1. Baby Steps and Quality Time:
    Safety online isn’t really that different from safety in the rest of the world. Just like we wouldn’t allow our 2-year-old to cross the street, we also don’t wait until our child’s 12th birthday and send them off into traffic to practice street crossing on their own. We give our kids the privileges and responsibility that they can handle gradually by teaching them and guiding them and certainly not all at once. Enjoy time together using technology. There are many apps and web pages in which you and your child may have shared interest. This provides moments to be a positive role model.
  2. Get Smart:
    Educate yourself on what your child is doing. Fortunately, we have Google at our fingertips! If you want to allow your child to play online games, be sure you understand the game and what the options are for chatting with friends and accessing content that isn’t part of the game. For example, in Minecraft kids can join games with others and chat with them. Just watching your child play for a minute or two wouldn’t necessarily tip you off to that fact. It doesn’t make it a bad game. It just changes the conversation you will want to have with your child before playing. Ask your child questions and listen to their answers. Start a conversation and stay involved.
  3. Set Expectations:
    Some of the best educational games are on the same website as games with violence so helping your child understand what the rules are for your family online is critical and frequent checks are important. As my kids get older and play at a friends’ house, we are talking more about what to do if they are away from us and run into a computer situation that doesn’t fit with our rules. This isn’t different from when we talk about what to do if something in the “real world” makes them uncomfortable away from our parenting umbrella. As they get older and do research for school, they may run across inappropriate content in a search so we talk about the best thing to do if that happens as well. We also talk about what they can share or tell in person or online as well as how we treat others.  Some parents have written contracts with these expectations. At https://thesmarttalk.org/ a parent and child can follow the steps on the page for creating a contract together with some conversation and bonding on the side. Of course, if those expectations aren’t followed, parents follow through with appropriate consequences including reduced privileges.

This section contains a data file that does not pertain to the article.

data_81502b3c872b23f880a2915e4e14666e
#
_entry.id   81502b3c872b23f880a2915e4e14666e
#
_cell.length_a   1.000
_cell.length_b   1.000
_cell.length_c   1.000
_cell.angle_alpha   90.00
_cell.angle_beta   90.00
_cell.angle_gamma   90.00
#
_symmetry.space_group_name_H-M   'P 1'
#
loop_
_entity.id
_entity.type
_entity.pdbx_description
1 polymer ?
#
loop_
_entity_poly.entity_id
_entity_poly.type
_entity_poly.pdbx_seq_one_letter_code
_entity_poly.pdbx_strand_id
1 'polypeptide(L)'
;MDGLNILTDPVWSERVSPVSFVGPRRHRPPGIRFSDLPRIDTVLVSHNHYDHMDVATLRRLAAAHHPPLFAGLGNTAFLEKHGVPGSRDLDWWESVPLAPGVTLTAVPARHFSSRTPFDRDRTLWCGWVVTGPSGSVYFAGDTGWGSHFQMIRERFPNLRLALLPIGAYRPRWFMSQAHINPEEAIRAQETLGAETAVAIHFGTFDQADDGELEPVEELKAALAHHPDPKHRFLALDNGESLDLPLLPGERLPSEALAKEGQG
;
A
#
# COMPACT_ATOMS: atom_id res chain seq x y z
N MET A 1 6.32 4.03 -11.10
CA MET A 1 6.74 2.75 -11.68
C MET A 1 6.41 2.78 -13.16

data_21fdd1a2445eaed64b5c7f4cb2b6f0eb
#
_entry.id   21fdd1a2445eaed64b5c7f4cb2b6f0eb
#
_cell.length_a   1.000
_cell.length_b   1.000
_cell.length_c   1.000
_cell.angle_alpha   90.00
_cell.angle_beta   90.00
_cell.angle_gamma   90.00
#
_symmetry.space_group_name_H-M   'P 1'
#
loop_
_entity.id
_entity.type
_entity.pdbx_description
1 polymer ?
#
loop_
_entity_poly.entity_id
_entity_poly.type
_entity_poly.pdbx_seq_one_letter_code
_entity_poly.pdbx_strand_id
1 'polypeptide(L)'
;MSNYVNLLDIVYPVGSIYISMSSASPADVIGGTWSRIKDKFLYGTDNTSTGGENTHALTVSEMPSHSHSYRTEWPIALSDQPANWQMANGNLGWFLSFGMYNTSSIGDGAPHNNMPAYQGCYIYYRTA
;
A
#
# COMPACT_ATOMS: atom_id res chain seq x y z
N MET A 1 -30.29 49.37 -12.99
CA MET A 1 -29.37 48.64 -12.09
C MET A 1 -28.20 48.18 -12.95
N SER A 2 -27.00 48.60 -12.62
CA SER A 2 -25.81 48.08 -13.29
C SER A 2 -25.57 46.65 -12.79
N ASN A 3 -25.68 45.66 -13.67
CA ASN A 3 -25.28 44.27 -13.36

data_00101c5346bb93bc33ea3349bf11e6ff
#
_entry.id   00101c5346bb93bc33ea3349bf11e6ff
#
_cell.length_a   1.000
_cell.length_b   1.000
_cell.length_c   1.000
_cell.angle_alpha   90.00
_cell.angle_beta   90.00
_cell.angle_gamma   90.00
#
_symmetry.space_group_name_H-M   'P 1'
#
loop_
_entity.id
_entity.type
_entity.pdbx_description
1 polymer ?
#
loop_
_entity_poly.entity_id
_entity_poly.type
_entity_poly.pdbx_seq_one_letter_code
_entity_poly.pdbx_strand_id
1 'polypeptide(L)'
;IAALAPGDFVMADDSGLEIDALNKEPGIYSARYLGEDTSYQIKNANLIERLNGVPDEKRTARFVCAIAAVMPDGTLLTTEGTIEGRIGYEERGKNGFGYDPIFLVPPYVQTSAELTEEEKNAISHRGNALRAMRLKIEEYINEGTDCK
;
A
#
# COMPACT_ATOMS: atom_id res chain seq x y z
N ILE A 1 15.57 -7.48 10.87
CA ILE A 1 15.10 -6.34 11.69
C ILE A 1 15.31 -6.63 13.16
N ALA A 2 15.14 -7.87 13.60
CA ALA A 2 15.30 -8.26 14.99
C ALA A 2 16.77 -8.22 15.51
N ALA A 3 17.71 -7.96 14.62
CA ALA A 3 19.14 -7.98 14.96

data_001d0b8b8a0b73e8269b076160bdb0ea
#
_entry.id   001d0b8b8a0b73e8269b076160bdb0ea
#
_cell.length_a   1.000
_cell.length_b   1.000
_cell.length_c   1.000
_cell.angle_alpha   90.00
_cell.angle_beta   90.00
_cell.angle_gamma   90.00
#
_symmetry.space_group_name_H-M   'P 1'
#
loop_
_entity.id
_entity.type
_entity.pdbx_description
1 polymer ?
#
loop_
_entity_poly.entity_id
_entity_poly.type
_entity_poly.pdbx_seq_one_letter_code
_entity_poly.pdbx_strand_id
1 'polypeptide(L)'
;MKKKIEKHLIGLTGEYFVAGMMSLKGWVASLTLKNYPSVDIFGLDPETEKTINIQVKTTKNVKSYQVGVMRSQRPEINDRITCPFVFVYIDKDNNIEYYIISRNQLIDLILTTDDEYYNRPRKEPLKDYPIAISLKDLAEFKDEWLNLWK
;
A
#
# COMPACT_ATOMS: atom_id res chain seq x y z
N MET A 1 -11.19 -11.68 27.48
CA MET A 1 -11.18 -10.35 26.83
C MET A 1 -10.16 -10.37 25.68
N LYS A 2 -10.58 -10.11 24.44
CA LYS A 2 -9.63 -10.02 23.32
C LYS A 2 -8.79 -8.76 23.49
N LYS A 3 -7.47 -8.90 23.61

4. Monitor:
    It is critical to keep an eye on what is happening. Our house rules ask our kids to use technology in the living room or dining area rather than bedrooms. We also set the expectation that any passwords for apps or devices need to be shared with a parent. As our children get older, they will likely have more freedom since they have been very trustworthy so far. For now we take a peek every so often just to be sure they are still doing ok and haven’t bumped into anything they can’t handle. Children need to understand that parents have the responsibility to keep children safe. Even though the child is trustworthy and makes good choices, others on the internet may not be appropriate, so good parenting requires supervision with the goal of keeping kids safe.

Happy clicking everyone!

Heather DeWit, Director of Childcare and Education Services


Too Good To Be True

September 22, 2015

This week all of our blog posts will be following an “Internet Safety” theme from the perspective of each of our departments.  Check back each day for something new.  For today, it’s the Center for New Americans….

“If it seems too good to be true, it probably is.” That is one of the first things we teach new refugees in cultural orientation class.  Scams can fool anyone but for those new to the United States who are focusing on the basics (language, food, shelter, and work), recognizing and avoiding fraud may never even cross their minds.

Solomon Haile, a caseworker at the Center for New Americans, recounts how easy it is to fall for advertising tricks or identity theft when you’re new. Haile arrived in 2006 and was one of the first of his ethnic group to the area. On TV one afternoon, he saw a commercial for J.G. Wentworth and their classic slogan, It’s my money; I need it now! Haile, in disbelief, said to himself, “I have money out there? America is wonderful!” So Haile called the company asking for his money but soon learned his mistake. Fortunately Haile’s story ends well and he laughs now about it, but for others it doesn’t always end so well.